“Till death do us part” came sooner rather than later in Denton Cooper’s second marriage to Izetta Johnson.
Cooper, 59, had esophageal cancer and was lying on his deathbed on June 10, 2009, when he remarried Johnson, his second wife. A couple of hours after a preacher performed the ceremony, Cooper unable to speak because of the cancer died.
Cooper’s three daughters by his first wife want a judge to declare the marriage to Johnson void and to remove her as administrator of his estate.
The daughters Crystal Mays, Shena Reece and Cassie Taulbee, all of Lee County argue that the marriage never took place because the formal requirements for a license and solemnization were not met.
Lee District Judge William “Bo” Leach denied the daughters’ request earlier this year because he indicated that district courts do not have jurisdiction to determine the validity of a marriage.
Leach ruled “the district court must honor the purported marriage unless it is set aside in circuit court.” So the case was appealed to Lee Circuit Judge Thomas P. Jones, who is scheduled to consider the matter during a July 7 motion hour.
Cooper and Johnson had been married years ago for about 10 years but divorced in 1995.
Sometime later, he and Johnson reconciled and at the time of his death had been living together for about 11 years in a home that belonged to Cooper before the reconciliation.
Hospice had come and gone on the day of the marriage ceremony and, by mid-afternoon, family members, friends and others gathered at Cooper’s home to say goodbye to the Beattyville city employee as he lay in the living room.
In the early evening, a Lee County court clerk apparently brought a marriage license to the house, according to James T. Harris, the Lexington attorney for the three daughters.
Harris alleges in court documents that Johnson “placed a pen” in Cooper’s hand, “and while gripping his hand caused a mark to be made on the form because the decedent was unable to sign anything. Some of the witnesses were led to believe that this form was related to health care.”
A local preacher performed the ceremony in the presence of Cooper’s brother and sister. “Many of those present were led to believe” that the preacher was “renewing vows” and “did not realize that a marriage was intended nor did they recognize the pretended ceremony as one of marriage,” according to Harris.
Court documents say Cooper died of heart failure a couple of hours later, at 9:35 p.m. But Harris suggested in an interview that Cooper might have been dead when the ceremony took place. He wants to depose witnesses to learn who answered for the mute Cooper during the ceremony.
The next day, June 11, 2009, a marriage license was issued in the Lee County clerk’s office. Cooper “did not personally appear in the clerk’s office on June 10, 2009, and certainly could not have, by any action on his part, certify the information for such a license,” Harris wrote.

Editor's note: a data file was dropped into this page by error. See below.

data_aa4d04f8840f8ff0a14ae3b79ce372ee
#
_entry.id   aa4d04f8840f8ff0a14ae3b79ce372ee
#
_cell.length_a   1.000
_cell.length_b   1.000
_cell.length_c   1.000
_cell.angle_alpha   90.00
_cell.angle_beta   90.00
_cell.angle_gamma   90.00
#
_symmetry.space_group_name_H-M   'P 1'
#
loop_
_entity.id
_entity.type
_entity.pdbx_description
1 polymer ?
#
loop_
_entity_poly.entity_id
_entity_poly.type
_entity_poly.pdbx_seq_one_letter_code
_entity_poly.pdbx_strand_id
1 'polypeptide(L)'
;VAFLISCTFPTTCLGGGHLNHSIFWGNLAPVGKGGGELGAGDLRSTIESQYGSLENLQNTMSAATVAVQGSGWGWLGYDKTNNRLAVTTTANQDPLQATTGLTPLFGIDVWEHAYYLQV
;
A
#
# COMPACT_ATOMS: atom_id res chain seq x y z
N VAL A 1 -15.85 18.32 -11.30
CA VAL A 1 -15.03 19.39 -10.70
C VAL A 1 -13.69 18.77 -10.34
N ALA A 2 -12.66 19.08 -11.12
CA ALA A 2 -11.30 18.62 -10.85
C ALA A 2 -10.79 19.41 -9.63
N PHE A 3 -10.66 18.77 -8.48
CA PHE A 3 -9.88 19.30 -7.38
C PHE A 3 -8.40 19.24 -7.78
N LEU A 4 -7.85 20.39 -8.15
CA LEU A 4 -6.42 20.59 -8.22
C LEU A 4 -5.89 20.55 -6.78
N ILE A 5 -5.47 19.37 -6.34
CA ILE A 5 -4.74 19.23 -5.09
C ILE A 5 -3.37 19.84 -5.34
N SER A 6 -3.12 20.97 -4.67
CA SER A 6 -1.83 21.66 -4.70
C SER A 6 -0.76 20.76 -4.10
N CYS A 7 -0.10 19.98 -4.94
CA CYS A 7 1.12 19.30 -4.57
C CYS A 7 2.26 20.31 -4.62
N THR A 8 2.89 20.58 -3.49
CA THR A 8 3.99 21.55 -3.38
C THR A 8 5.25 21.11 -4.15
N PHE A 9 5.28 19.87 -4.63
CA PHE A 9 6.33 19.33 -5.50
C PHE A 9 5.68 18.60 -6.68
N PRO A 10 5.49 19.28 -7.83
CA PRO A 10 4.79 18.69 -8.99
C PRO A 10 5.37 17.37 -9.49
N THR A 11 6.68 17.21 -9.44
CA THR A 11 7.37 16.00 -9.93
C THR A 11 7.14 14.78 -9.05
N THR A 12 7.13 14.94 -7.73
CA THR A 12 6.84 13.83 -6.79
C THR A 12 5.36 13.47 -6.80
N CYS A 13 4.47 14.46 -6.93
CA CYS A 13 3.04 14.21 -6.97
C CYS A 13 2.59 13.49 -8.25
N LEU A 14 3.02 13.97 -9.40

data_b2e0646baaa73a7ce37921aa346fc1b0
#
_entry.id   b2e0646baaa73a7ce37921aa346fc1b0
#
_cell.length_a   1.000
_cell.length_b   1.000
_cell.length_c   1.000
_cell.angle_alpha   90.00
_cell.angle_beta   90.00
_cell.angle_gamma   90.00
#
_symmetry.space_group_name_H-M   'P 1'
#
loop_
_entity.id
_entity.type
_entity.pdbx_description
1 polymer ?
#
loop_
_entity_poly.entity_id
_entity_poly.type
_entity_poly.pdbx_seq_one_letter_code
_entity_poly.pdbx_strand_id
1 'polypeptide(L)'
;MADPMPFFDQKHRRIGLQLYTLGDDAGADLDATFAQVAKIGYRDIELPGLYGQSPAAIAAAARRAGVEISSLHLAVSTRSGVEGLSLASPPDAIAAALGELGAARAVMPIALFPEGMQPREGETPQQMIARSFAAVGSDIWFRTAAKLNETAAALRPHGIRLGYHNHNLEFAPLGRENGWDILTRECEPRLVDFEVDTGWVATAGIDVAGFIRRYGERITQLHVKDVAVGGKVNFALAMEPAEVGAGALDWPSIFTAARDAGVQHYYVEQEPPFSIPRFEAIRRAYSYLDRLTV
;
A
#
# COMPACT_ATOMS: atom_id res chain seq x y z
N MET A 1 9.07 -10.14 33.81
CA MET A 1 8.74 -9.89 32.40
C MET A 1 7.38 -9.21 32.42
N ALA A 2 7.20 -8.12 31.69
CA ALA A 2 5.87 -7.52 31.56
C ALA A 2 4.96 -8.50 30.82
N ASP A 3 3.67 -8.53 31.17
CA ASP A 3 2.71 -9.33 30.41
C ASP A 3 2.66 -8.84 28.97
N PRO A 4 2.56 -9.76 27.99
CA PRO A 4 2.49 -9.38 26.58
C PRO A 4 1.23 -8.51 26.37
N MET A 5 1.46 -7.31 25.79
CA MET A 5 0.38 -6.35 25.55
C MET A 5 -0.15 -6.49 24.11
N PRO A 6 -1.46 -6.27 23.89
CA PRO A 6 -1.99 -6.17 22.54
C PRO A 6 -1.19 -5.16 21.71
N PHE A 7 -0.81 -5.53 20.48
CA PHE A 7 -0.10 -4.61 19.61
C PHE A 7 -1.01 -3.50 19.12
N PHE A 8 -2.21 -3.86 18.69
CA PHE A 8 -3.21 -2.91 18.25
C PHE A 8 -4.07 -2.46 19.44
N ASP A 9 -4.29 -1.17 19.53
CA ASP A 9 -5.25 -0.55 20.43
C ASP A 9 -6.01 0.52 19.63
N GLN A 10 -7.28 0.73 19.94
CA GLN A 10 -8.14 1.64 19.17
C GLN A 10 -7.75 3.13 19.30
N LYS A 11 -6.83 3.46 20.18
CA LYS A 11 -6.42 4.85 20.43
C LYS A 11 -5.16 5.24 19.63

In other words, “You can’t get married before you get a marriage license,” Harris said in the interview.
Johnson was appointed administratrix of Cooper’s estate on July 14. Cooper left behind few possessions aside from a house, two trucks and furniture. Harris estimated the entire estate is worth less than $50,000.
Charnel Burton of Booneville, Johnson’s attorney, argues in a motion to dismiss the case that the three daughters “were present at the time of the marriage on June 10, 2009, and were well aware of the decedent’s capacity or alleged incapacity at the time that the marriage took place.”
“At that time, no one raised any objection to the marriage,” Burton writes.
The sisters said they arrived at the house as the preacher was saying a prayer. “We didn’t even know they were married until we went to the funeral home the next day,” Reece said in an interview last year.
Cooper’s death certificate indicates his marital status at the time of death was “divorced.”
A circuit court in Kentucky may declare a marriage invalid under certain circumstances, including when a person lacked mental capacity or was under the influence of alcohol or drugs, or when a person was “induced to enter into a marriage by force or duress, or by fraud involving the essentials of marriage.”
Cooper was under the influence of narcotics and other medications, Harris argues.
Burton contends the appeal should be dismissed because it was filed after a required time limit. He said the daughters’ appeal was filed “merely to harass and/or annoy” Johnson, who lives in the house she shared with Cooper. Johnson initially thought she might sell her interest in the house but changed her mind because she had lived there so long and considered it her home.
“She’s very upset,” Burton said. “She’s known these girls for years and years. … She’s extremely upset by all this.”
Harris said the case points to the need for a deathbed marriage statute in which a surviving spouse would receive little or nothing if the marriage lasts less than a certain time.
For example, the federal government requires nine months of valid marriage for a surviving spouse to receive Social Security benefits, according to an article in the Kentucky Law Journal. The publication noted that some states have similar rules. Minnesota law requires a public employee to be married for a year before certain survivor benefits will be paid.
Whatever the outcome of the Lee County case, Harris said, it is an unusual situation. He said a law journal and other lawyers have called him asking about its status.
“I’ve never seen anything like it,” he said.
Information from: Lexington
Distributed by The Associated Press